Masters of Horror

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  • 8.5

    Great idea. Overall it's hit or miss, but it does include some real gems.

    By JasonGOrtiz, May 22, 2010

    When I first heard about the idea behind "Masters Of Horror", one hour segments put together by some of the premiere names in horror, I must admit I was pretty stoked. Looking at some of those involved: Stuart Gordon, Argento, Carpenter, Landis, Takashi Miike, reads like a who's who of horror elites. This could have easily been one of the greatest shows, horror themed or otherwise, ever made. But alas, with any series of it's kind there are bound to be some weak spots. Granted, there is certainly a lot to love here, especially in the first season, and when the idea works it gives us some of the best horror programming television has ever seen. For every mediocre entry, there are two or three good ones and even a few of pure genius. Episodes like "Dream Cruise" and "The V Word" fall well short of greatness and may have you looking for the remote to find something else to watch, but others will have your eyes glued to the screen and your fingers dug tightly into the armrests!

    "Cigarette Burns" (John Carpenter), "The Fair Haired Child" (William Malone), and "Incident On And Off A Mountain Road" (Don Coscarelli) all work extremely well, especially given the alotted time. One of my favorites, "Pick Me Up" (Larry Cohen), features a brilliantly funny pair of serial killers jockeying for dibs on an "innocent" victim. It's horror/comdey at it's finest.

    But the episode that's truly noteworthy of mention, both for it's content and for the controversy it created, is "Imprint". The master of making audiences squirm, Takashi Miike ("Audition"), has the distinction of being the only filmmaker of the series to not have his episode shown on American TV. That's quite an accomplishment considering that that the network refusing to air it was "Showtime"! But indeed if you've seen "Imprint" you can easily understand why it was shelved. It is decidedly not for the faint of heart or the weak of stomach. Featuring one of the most horrifyingly realistic torture scenes ever put to celluloid (Seriously! "Hostel" ain't got nothing on this film!), it stays true to it's title and is guaranteed to permanently leave a strong one on your psyche. An "Imprint", that is. It's worth a look, if anything just to see for yourself what kind of material is so outrageous that a pay-cable station won't run it!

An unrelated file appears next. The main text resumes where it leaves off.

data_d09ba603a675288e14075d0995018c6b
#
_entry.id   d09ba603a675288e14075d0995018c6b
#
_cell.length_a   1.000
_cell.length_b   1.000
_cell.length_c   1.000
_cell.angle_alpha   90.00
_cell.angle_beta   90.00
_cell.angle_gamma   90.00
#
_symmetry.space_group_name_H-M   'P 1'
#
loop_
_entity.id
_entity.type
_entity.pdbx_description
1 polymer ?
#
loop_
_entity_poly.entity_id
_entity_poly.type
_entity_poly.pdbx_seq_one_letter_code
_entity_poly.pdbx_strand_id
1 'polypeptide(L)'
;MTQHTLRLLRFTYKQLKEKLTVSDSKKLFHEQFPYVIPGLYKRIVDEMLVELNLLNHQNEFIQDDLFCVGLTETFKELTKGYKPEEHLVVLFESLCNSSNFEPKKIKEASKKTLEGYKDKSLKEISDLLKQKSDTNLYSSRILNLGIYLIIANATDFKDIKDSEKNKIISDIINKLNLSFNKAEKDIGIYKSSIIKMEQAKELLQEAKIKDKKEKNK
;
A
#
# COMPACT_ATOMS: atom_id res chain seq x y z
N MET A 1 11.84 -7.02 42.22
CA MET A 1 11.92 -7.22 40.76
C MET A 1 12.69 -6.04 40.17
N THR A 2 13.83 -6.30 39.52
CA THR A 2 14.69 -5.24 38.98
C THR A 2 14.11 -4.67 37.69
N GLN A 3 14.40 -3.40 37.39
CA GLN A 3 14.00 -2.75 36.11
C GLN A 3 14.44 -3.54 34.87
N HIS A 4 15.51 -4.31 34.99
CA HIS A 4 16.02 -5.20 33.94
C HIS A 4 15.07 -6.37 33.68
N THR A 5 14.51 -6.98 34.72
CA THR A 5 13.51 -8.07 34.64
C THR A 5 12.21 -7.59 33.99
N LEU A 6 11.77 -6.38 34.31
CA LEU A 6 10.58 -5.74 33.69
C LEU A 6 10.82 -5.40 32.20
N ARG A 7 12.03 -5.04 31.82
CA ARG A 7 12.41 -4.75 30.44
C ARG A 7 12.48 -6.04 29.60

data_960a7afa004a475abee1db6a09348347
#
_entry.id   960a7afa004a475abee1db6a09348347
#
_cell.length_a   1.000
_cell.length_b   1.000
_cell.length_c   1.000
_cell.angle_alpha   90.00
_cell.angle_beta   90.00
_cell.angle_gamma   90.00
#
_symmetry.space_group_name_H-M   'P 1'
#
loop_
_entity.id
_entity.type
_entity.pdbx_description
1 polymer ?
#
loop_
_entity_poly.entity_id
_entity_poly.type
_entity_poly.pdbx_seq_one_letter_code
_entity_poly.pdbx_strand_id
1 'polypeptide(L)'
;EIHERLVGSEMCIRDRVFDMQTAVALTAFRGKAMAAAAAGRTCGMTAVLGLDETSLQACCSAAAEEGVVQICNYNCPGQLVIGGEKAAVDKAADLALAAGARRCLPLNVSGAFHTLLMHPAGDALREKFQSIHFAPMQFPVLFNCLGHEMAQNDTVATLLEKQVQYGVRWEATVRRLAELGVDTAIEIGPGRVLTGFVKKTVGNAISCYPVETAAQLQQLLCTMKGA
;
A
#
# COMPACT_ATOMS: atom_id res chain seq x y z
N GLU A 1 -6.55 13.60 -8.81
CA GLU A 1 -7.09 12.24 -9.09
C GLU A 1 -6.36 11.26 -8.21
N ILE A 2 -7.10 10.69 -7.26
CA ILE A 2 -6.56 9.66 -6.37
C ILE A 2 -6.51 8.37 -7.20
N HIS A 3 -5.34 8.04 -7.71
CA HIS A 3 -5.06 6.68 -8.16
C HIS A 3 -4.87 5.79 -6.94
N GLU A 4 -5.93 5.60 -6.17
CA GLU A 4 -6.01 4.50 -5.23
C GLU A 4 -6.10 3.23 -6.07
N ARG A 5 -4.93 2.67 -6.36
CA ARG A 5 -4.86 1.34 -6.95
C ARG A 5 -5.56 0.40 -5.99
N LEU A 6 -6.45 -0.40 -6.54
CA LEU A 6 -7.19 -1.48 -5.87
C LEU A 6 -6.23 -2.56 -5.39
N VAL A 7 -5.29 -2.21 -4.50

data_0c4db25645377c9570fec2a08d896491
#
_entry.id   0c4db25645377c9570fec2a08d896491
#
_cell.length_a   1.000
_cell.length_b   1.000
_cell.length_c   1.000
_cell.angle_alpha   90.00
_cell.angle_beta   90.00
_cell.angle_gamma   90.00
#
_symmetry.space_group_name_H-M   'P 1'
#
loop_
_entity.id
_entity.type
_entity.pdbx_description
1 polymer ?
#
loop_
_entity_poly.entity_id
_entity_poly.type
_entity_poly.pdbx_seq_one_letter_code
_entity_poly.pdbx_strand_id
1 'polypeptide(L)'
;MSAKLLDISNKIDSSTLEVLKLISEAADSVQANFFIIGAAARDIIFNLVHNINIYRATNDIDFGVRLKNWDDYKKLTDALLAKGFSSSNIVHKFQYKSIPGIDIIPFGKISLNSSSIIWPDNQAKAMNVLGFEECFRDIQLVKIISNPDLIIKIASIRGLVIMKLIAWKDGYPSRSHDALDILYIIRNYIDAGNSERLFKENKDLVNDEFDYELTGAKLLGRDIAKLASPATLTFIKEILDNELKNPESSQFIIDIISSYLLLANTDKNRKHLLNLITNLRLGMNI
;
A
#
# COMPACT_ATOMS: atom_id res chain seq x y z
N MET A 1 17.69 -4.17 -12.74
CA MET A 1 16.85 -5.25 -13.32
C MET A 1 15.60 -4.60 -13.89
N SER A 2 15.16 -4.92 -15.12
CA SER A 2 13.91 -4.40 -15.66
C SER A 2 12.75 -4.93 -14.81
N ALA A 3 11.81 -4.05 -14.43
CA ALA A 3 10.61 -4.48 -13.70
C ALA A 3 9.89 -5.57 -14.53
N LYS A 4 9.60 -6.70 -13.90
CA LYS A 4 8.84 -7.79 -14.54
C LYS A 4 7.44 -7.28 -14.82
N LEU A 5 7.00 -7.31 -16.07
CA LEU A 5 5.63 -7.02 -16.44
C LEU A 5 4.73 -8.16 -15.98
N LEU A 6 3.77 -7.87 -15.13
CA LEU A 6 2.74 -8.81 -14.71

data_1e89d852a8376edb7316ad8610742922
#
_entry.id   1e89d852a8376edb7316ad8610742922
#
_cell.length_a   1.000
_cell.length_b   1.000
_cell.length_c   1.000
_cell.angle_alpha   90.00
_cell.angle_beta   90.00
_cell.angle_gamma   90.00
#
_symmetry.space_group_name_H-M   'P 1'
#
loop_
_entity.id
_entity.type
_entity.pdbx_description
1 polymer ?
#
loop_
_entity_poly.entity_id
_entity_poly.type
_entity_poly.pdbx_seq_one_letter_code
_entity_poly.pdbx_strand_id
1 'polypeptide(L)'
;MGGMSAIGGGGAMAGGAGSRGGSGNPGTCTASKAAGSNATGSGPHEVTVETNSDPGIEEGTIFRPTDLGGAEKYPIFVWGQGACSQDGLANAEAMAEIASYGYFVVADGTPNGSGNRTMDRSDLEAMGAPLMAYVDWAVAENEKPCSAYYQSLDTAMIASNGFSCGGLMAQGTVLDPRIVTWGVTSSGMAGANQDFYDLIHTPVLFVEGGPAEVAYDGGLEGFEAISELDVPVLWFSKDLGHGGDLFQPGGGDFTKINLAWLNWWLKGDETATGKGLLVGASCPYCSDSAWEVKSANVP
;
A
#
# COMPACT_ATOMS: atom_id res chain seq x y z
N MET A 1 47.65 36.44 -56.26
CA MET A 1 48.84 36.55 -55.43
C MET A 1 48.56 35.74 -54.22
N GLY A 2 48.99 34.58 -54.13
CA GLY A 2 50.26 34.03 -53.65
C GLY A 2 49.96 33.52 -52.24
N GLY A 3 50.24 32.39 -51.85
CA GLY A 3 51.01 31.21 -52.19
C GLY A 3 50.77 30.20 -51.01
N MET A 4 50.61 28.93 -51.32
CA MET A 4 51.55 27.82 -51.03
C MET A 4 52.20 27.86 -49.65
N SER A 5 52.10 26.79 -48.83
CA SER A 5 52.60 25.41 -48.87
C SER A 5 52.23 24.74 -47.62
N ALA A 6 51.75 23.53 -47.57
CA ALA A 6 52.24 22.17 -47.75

All in all, "Masters Of Horror" isn't for everybody. But fans of gore and frights should gladly sit through the weaker material just to get to those golden nuggets like "Imprint". And while it may not deserve to be considered among the greatest shows in television history, it definitely deserves to be included in a talk of the best horror shows ever made.moreless

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  • 9.3

    Each episode is an hour long, with a different horror storyline each time.

    By luckydagangsta, Jun 11, 2008

    I first started watching this show after I rented one of the tapes from the video store. I enjoyed it from the first episode. Each episode is like a mini movie. Some episodes you're upset because it's too short and some episodes, you're upset because they're too long. I'm a big fan of Tales from the Crypt to this day and that's part of a reason why I liked this series, a new story each time.

    In some episodes, it was just all about the gore and the storyline was just a piece of **** I mean, gore is nice and all, but I'm going to need a good storyline to go with it and many of them just didn't do it for me.